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A safer, smarter future: Working remotely in energy and materials

COVID-19 is drastically changing the way energy and materials operations work. Learning from industry best practices can help remote hybrid teams adapt to the next normal.

The world has undergone unprecedented change because of COVID-19, with energy and materials sectors such as oil and gas, mining, metals, and chemicals among the most heavily affected. A sharp decrease in demand has shifted market power to customers, further intensifying market competition. This, combined with supply-chain disruption, has created a severe margin squeeze for energy and materials businesses. Many companies are not only seeking solutions to improve their performance in the short term—and increase their competitive edge in shrinking markets—but also to ensure long-term sustainability in the next normal through healthy transformation.

While some industries, such as software development, have been able to move seamlessly to working remotely, many energy and materials companies must retain at least some highly skilled operations and maintenance workers on-site. Still, those that adopt new tools or structures to enhance remote ways of working could improve their future operating models, attracting top talent or reducing costs. In this article, we review the challenges facing energy and materials manufacturers, suggest best practices to strengthen remote ways of working, and discuss the dimensions of a long-term transformation.

The key challenges of transitioning to remote ways of working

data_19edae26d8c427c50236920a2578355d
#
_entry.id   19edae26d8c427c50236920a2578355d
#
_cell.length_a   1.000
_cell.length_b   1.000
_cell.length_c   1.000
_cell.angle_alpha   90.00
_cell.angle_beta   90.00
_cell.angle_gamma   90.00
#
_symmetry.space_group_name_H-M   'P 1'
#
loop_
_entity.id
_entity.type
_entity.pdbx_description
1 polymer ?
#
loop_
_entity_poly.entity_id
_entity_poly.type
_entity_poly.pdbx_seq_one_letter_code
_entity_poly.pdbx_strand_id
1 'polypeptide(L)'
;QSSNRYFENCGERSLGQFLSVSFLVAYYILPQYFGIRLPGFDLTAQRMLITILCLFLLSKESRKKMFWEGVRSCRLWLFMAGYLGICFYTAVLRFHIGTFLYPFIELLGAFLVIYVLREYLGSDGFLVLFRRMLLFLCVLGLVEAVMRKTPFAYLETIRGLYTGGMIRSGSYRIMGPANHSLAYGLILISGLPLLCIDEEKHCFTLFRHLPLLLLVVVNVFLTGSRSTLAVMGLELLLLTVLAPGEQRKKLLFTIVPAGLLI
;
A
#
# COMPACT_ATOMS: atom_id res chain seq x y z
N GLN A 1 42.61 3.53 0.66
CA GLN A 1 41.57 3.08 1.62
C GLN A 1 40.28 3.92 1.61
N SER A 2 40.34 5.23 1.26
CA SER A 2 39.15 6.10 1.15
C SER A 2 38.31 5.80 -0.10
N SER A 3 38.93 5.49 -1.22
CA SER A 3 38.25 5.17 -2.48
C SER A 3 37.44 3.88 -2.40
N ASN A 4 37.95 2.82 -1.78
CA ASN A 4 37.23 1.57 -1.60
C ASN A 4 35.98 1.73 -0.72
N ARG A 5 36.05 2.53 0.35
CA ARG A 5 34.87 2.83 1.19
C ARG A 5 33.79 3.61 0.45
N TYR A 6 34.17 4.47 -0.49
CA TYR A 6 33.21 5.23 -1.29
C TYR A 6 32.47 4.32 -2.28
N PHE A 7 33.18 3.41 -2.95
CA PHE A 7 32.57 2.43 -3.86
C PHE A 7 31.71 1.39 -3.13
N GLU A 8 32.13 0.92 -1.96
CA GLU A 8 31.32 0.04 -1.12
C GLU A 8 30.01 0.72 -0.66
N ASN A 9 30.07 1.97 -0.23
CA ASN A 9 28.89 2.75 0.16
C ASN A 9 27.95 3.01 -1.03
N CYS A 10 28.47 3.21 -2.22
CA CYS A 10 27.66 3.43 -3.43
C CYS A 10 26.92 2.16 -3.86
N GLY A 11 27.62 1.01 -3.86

Energy and materials companies transitioning to remote ways of working face immediate communication challenges, many of which are compounded by inadequate technology infrastructure and reduced organizational efficiency. On the former, relying on existing digital tools alone is often an inadequate solution, as many remote sites face certain limitations, such as insufficient internet bandwidth. And on the latter, organizational chaos may be compounded by deteriorating company culture, as large teams are sometimes split up across different locations.

Finally, the very nature of working remotely presents its own challenges. Our research shows that remote workers, even in times of normalcy, often feel like they don’t have the skills to be successful for extended periods of time. In fact, they worry that such arrangements make them less valuable. With COVID-19, these pressures will likely be intensified. Therefore, the measures companies previously took to protect the well-being of workers and maintain operational efficiency may no longer be good enough.

Managing the day-zero emergency